We All Bleed Red

college diversity

(This article originally appeared in the September edition of the Baptist Courier)

My father is from Eastern Kentucky. Growing up, he did not know many people from ethnic backgrounds different from his Scots-Irish roots. The odds were stacked against Dad regarding whether he would become prejudiced towards people of color; however, his time in Vietnam turned the odds on their head.

Dad said that, in Vietnam, he shared a tent with an African-American soldier. They went on combat missions together and fought infiltrators at their base together. They placed their lives in each other’s hands and fought for each other. During that time, Dad learned a profound lesson about humanity. He told me, “Son, we all bleed red. It doesn’t matter what skin color we have.” Dad also taught to see each individual as a person and not to stereotype.

The events of recent months have brought to mind Dad’s words and some truths in Scripture regarding our humanity and the issues of racial equality and racial reconciliation. In addition, a spectacular message by Russell Moore at the Ethics and Religious Liberty Commission’s Leadership Summit convicted me that the issue of racial equality and reconciliation is a gospel issue. With that conviction, consider the following biblical principles that provide a foundation for racial equality and reconciliation.

1) We all have equal intrinsic value because we are made in the image of God. (Genesis 1:26-27)  Because we carry the image of God, any attack upon an individual from any ethnic background is an attack upon the image of God. No one ethnic group has more of God’s image than another; therefore, every individual belonging to any ethnic group carries equal value in the sight of God and should carry the same value in the sight of men.

2) We are all sinners in need of salvation. Paul writes, “for all have sinned and fall short of the glory of God….” (Romans 3:23 ESV) He also declares that “the wages of sin is death, but the free gift of God is eternal life in Christ Jesus our Lord.” (Romans 6:23 ESV) Every human being is a sinner who will suffer eternal death in a place the Bible calls Hell if he does not repent of sin and believe in Jesus Christ as his Lord and Savior, regardless of his color.

3) Jesus Christ died for people from every ethnic group in the world. We often quote Jesus’ declaration in John’s Gospel, “For God so loved the world, that he gave his only Son, that whoever believes in him should not perish but have eternal life.” (John 3:16 ESV) According to Jesus, He died for people from all over the world. He died on the cross to purchase atonement for people from every tribe, tongue, and nation.

4) Jesus commands His Church to make disciples of people from every ethnic group. (Matthew 28:19-20) In Matthew’s Gospel, Jesus commands His disciples to “make disciples of all nations.” The Greek for “all nations” here is panta ta ethne. That last word should look familiar to you, for it is where we get our word “ethnic.” Jesus literally tells His disciples to make disciples of people from “every ethnic group” or “all ethnic groups.”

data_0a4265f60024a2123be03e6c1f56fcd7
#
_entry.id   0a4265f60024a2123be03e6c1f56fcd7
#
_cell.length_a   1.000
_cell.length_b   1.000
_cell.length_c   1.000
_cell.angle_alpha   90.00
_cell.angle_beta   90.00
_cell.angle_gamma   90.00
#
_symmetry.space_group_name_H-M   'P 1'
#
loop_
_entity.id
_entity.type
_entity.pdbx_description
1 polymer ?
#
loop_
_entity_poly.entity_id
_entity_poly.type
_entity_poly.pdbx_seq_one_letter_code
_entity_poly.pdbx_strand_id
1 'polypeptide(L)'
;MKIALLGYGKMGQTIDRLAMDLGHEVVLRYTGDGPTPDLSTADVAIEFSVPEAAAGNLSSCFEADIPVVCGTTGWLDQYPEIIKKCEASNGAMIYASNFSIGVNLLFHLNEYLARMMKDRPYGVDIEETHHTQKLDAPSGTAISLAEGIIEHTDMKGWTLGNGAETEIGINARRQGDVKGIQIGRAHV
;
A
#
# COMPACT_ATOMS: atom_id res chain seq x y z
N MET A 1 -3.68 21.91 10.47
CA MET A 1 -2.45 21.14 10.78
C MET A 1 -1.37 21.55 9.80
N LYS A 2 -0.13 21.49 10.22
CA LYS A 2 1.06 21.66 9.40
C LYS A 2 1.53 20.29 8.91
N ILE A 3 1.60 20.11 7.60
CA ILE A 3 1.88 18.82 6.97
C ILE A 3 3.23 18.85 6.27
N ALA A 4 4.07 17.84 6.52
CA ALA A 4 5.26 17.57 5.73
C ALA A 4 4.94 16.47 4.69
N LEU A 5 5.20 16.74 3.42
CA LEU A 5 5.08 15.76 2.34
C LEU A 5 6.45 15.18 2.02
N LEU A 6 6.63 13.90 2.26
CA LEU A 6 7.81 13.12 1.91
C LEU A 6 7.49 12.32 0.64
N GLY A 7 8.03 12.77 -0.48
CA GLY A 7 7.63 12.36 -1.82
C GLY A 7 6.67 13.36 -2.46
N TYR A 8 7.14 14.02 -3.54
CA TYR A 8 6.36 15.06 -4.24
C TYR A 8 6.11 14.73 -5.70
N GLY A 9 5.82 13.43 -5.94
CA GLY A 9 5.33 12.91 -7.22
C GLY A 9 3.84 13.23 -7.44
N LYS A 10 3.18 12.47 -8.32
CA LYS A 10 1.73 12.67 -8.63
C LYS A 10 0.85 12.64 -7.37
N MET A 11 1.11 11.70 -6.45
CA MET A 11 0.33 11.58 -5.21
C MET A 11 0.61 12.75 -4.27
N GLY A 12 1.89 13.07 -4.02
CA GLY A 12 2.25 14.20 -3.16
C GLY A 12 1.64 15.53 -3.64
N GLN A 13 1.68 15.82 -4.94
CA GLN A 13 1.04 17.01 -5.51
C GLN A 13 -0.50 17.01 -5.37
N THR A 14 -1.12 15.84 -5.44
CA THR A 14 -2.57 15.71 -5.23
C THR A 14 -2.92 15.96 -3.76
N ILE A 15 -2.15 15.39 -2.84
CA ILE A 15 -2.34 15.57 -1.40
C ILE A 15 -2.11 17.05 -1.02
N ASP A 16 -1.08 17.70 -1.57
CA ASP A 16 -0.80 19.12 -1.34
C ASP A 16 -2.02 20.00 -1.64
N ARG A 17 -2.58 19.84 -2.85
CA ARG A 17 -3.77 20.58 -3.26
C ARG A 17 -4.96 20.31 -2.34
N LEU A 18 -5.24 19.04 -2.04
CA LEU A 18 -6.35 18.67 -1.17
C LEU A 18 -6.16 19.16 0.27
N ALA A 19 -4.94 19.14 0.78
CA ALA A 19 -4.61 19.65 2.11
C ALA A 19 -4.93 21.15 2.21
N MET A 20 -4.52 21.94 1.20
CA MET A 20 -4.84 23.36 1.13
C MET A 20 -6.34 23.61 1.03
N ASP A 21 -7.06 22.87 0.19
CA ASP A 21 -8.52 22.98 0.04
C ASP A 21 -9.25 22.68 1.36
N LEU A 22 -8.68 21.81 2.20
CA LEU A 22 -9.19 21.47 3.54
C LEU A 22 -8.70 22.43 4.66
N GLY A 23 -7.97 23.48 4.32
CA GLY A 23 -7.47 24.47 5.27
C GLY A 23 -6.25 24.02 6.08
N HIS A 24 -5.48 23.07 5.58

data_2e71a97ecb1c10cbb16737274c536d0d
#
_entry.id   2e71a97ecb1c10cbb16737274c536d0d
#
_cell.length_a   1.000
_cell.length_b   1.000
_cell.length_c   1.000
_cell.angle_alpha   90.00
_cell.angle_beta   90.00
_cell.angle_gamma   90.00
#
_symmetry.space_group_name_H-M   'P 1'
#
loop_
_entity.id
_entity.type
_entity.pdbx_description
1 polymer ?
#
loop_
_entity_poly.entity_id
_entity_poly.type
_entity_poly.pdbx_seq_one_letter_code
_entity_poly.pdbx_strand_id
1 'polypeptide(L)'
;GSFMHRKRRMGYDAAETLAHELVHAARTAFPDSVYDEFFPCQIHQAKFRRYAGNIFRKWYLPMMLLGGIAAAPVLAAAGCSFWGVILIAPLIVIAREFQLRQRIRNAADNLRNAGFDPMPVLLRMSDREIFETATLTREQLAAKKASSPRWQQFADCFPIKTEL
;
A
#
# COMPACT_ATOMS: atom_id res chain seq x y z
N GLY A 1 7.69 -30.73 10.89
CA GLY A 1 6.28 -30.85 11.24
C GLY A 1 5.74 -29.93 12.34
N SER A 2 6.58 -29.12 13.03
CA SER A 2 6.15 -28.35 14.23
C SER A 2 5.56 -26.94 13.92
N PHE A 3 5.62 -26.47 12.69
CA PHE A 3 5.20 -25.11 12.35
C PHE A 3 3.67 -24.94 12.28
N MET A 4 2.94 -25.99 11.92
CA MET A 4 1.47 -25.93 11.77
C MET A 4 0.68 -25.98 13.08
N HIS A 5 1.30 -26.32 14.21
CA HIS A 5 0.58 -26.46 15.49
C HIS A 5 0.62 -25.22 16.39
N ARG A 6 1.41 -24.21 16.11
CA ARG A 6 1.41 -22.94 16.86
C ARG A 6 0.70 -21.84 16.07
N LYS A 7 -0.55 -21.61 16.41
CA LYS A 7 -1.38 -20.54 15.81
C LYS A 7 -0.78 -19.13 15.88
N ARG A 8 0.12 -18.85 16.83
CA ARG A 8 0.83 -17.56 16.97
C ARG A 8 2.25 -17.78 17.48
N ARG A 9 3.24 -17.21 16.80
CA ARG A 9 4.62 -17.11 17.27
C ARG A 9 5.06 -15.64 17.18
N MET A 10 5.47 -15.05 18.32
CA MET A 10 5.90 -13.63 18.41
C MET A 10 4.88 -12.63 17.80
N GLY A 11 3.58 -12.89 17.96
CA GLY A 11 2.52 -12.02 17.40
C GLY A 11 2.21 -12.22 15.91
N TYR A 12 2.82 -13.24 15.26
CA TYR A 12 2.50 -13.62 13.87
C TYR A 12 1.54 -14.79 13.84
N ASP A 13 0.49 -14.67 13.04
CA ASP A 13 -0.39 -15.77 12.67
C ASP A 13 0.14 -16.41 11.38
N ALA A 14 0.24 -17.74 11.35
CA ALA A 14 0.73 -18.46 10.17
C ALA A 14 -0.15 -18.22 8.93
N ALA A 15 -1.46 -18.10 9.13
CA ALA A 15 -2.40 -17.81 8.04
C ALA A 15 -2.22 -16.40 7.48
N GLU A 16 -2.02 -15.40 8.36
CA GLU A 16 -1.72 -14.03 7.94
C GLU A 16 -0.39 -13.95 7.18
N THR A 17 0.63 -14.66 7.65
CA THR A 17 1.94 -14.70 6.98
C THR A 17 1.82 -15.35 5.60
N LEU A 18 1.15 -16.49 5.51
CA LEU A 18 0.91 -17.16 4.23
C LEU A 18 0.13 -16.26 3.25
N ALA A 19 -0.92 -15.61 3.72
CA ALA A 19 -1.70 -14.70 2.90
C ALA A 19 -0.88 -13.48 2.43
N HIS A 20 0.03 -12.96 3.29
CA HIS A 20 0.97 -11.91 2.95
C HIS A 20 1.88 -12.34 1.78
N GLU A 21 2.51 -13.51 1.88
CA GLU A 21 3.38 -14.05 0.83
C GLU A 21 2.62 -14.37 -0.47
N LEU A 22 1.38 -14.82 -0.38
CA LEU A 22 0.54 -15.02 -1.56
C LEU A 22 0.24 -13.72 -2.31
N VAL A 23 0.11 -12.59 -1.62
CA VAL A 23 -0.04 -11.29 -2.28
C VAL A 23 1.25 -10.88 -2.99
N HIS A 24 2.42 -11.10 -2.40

5) Believers from every ethnic group are coheirs with Christ and members of the Body of Christ. Paul tells the believers in Ephesus “that the Gentiles are fellow heirs, members of the same body, and partakers of the promise in Christ Jesus through the gospel.” (Ephesians 3:6 ESV) He tells the believers in Galatia, “There is neither Jew nor Greek, there is neither slave nor free, there is no male and female, for you are all one in Christ Jesus.” (Galatians 3:28 ESV) Paul clearly teaches that, regardless of our ethnic background, believers are unified by the blood of Christ as brothers and sisters in Christ.

6) The Great Commission will result in people from every tribe, tongue, and nation worshiping Christ. In his description of the great worship service he witnessed in his vision of Heaven, John writes:

After this I looked, and behold, a great multitude that no one could number, from every nation, from all tribes and peoples and languages, standing before the throne and before the Lamb, clothed in white robes, with palm branches in their hands, and crying out with a loud voice, “Salvation belongs to our God who sits on the throne, and to the Lamb!” (Revelation 7:9-10 ESV)

As a result of the Church’s fulfillment of the Great Commission, people from every ethnic group around the world will worship before the throne of Christ Jesus.

In light of the biblical principles mentioned above, Christ-followers should treat racial equality and reconciliation as a gospel issue (not a social, economic, or political issue).

Tim McKnight has 21 years of experience in ministry. He served in youth ministry for 12 years and in the pastorate for 9 years. In addition, Dr. McKnight served as an infantry chaplain in the U.S. Army, deploying on Operations Noble Eagle and Enduring Freedom in 2001. He earned his Ph.D. in Evangelism, with additional studies in missions and church history, from The Southern Baptist Theological Seminary. He co-founded Carolina Family Planning Centers and founded Twin Vision Consultants, a church consultation team that helps congregations become healthy and growing churches. He has also served as a disaster relief chaplain in multiple settings in recent years, including in the aftermath of the Haiti earthquake and Hurricanes Ivan and Katrina. He now serves at Anderson University as Assistant Professor of Youth Ministry and Missions.

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